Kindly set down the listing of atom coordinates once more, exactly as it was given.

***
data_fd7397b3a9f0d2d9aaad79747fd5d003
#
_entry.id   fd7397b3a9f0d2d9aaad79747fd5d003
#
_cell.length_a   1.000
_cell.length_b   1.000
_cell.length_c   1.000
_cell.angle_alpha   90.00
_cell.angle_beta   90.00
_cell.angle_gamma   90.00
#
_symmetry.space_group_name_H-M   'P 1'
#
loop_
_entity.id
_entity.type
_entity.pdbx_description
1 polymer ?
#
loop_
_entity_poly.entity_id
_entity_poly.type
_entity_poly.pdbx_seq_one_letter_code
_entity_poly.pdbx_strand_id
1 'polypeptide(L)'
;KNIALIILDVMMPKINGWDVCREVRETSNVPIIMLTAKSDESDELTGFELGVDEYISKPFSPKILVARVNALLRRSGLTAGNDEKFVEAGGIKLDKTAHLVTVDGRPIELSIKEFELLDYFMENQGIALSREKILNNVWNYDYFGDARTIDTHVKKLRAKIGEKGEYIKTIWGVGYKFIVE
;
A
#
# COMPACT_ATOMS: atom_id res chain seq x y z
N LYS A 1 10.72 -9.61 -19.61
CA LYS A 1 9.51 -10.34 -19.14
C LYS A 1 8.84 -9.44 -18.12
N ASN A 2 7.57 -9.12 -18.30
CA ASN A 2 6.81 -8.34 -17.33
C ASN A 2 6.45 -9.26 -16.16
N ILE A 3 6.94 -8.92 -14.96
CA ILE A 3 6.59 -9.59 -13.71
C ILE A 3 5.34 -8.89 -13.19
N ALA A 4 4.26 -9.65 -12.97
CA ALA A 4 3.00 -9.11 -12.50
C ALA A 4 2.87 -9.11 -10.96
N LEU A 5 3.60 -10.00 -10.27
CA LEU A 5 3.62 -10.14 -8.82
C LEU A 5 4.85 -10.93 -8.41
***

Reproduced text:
data_fd7397b3a9f0d2d9aaad79747fd5d003
#
_entry.id   fd7397b3a9f0d2d9aaad79747fd5d003
#
_cell.length_a   1.000
_cell.length_b   1.000
_cell.length_c   1.000
_cell.angle_alpha   90.00
_cell.angle_beta   90.00
_cell.angle_gamma   90.00
#
_symmetry.space_group_name_H-M   'P 1'
#
loop_
_entity.id
_entity.type
_entity.pdbx_description
1 polymer ?
#
loop_
_entity_poly.entity_id
_entity_poly.type
_entity_poly.pdbx_seq_one_letter_code
_entity_poly.pdbx_strand_id
1 'polypeptide(L)'
;KNIALIILDVMMPKINGWDVCREVRETSNVPIIMLTAKSDESDELTGFELGVDEYISKPFSPKILVARVNALLRRSGLTAGNDEKFVEAGGIKLDKTAHLVTVDGRPIELSIKEFELLDYFMENQGIALSREKILNNVWNYDYFGDARTIDTHVKKLRAKIGEKGEYIKTIWGVGYKFIVE
;
A
#
# COMPACT_ATOMS: atom_id res chain seq x y z
N LYS A 1 10.72 -9.61 -19.61
CA LYS A 1 9.51 -10.34 -19.14
C LYS A 1 8.84 -9.44 -18.12
N ASN A 2 7.57 -9.12 -18.30
CA ASN A 2 6.81 -8.34 -17.33
C ASN A 2 6.45 -9.26 -16.16
N ILE A 3 6.94 -8.92 -14.96
CA ILE A 3 6.59 -9.59 -13.71
C ILE A 3 5.34 -8.89 -13.19
N ALA A 4 4.26 -9.65 -12.97
CA ALA A 4 3.00 -9.11 -12.50
C ALA A 4 2.87 -9.11 -10.96
N LEU A 5 3.60 -10.00 -10.27
CA LEU A 5 3.62 -10.14 -8.82
C LEU A 5 4.85 -10.93 -8.41